a first switch circuit that receives an external analog signal from outside, outputs the analog signal in reverse phase during a first interval, and outputs the analog signal in positive phase during a second interval;
a first integrator that receives and integrates the analog signal with cross-coupling by integrating an output of the first switch circuit during the first interval and sampling the output of the first switch circuit during the second interval;
a second switch circuit that outputs an output of the first integrator during the first interval and outputs a common mode output potential of the first integrator during the second interval;
a second integrator that samples an output of the second switch circuit during the first interval and integrates the output of the second switch circuit during the second interval;
a quantizer that single-bit-quantizes an output of the second integrator to provide the output of the second integrator as a digital signal output; and
a digital-to-analog converter that receives an output of the quantizer and provides the output of the quantizer as an analog signal output,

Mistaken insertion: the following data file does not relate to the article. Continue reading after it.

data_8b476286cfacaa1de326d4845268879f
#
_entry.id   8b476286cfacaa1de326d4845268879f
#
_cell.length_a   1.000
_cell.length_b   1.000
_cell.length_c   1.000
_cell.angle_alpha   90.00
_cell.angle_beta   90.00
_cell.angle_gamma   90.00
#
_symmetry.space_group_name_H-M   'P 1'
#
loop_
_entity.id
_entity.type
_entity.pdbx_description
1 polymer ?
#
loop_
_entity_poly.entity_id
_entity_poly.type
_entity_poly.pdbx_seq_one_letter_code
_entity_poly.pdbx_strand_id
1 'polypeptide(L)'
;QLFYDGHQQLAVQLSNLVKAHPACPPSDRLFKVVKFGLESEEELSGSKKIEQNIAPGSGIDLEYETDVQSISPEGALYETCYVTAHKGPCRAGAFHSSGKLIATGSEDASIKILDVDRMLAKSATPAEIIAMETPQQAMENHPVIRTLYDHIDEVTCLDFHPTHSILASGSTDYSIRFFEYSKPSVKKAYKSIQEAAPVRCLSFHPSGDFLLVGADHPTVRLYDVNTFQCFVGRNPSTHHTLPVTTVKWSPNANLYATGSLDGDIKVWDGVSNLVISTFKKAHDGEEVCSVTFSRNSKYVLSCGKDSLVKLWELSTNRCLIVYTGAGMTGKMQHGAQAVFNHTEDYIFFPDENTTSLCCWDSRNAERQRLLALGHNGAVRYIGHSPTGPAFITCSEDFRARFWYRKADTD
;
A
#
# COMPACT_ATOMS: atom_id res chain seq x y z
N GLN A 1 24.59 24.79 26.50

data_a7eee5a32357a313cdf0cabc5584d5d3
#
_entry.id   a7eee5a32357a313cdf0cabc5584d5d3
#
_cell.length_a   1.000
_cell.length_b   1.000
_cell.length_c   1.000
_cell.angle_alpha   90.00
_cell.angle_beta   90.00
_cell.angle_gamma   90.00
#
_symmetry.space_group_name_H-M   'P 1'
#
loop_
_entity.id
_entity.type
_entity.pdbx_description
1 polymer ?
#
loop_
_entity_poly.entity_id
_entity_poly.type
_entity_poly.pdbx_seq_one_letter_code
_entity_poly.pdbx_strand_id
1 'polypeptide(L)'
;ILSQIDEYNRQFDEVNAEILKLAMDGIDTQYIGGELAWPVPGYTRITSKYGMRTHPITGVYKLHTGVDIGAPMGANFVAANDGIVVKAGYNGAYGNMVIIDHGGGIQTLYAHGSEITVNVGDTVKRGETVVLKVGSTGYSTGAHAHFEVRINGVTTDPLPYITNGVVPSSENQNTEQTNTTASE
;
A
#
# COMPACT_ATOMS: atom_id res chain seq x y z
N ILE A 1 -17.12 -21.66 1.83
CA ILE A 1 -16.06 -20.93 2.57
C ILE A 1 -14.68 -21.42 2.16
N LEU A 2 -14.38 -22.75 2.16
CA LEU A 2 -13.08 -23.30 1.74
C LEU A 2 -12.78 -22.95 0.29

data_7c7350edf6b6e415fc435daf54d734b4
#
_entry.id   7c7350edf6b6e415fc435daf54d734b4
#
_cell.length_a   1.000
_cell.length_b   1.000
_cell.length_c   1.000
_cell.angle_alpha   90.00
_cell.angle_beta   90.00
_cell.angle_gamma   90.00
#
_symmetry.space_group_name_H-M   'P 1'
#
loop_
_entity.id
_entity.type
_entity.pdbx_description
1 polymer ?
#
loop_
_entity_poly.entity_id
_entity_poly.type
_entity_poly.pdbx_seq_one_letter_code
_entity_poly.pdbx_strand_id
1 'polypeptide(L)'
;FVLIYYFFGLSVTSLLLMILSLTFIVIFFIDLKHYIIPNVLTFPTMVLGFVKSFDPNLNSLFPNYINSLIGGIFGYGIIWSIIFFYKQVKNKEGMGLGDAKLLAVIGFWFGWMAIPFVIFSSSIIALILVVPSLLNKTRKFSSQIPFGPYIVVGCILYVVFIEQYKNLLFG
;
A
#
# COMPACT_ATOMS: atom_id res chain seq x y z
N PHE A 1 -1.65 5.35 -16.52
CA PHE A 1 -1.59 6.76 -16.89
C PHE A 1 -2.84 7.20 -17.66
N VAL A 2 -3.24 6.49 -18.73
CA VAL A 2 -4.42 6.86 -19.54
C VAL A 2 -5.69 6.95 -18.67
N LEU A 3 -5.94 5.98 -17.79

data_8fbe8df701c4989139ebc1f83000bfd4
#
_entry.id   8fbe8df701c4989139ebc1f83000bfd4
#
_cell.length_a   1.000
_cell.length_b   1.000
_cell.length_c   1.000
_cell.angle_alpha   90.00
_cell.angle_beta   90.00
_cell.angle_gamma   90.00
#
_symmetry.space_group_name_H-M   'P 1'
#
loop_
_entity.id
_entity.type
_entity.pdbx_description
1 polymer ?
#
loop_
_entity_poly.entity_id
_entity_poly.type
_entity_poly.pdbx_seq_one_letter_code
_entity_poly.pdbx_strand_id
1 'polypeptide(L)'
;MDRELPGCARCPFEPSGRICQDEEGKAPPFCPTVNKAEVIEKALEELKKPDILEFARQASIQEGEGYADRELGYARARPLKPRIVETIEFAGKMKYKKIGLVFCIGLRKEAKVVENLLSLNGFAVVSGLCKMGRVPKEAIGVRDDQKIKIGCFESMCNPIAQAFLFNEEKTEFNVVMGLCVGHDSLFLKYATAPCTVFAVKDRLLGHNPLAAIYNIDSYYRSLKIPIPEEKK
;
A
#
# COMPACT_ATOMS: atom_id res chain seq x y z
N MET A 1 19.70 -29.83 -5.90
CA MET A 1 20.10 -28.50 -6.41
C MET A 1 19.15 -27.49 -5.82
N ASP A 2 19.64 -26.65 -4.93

each of the first and second integrators receiving and integrating an output of the digital-to-analog converter with cross-coupling,
the first integrator including:
a fully-differential first operational amplifier that differentially amplifies each signal input to a pair of first input terminals and outputs to a pair of first output terminals;
a pair of first capacitors, one terminal of the first capacitor being connected to an output of the first switch circuit, the other terminal of the first capacitor being connected to the first input terminal;
a pair of second capacitors, one terminal of the second capacitor being connected in reverse phase to an output of the digital-to-analog converter, the other terminal of the second capacitor being connected to the first input terminal;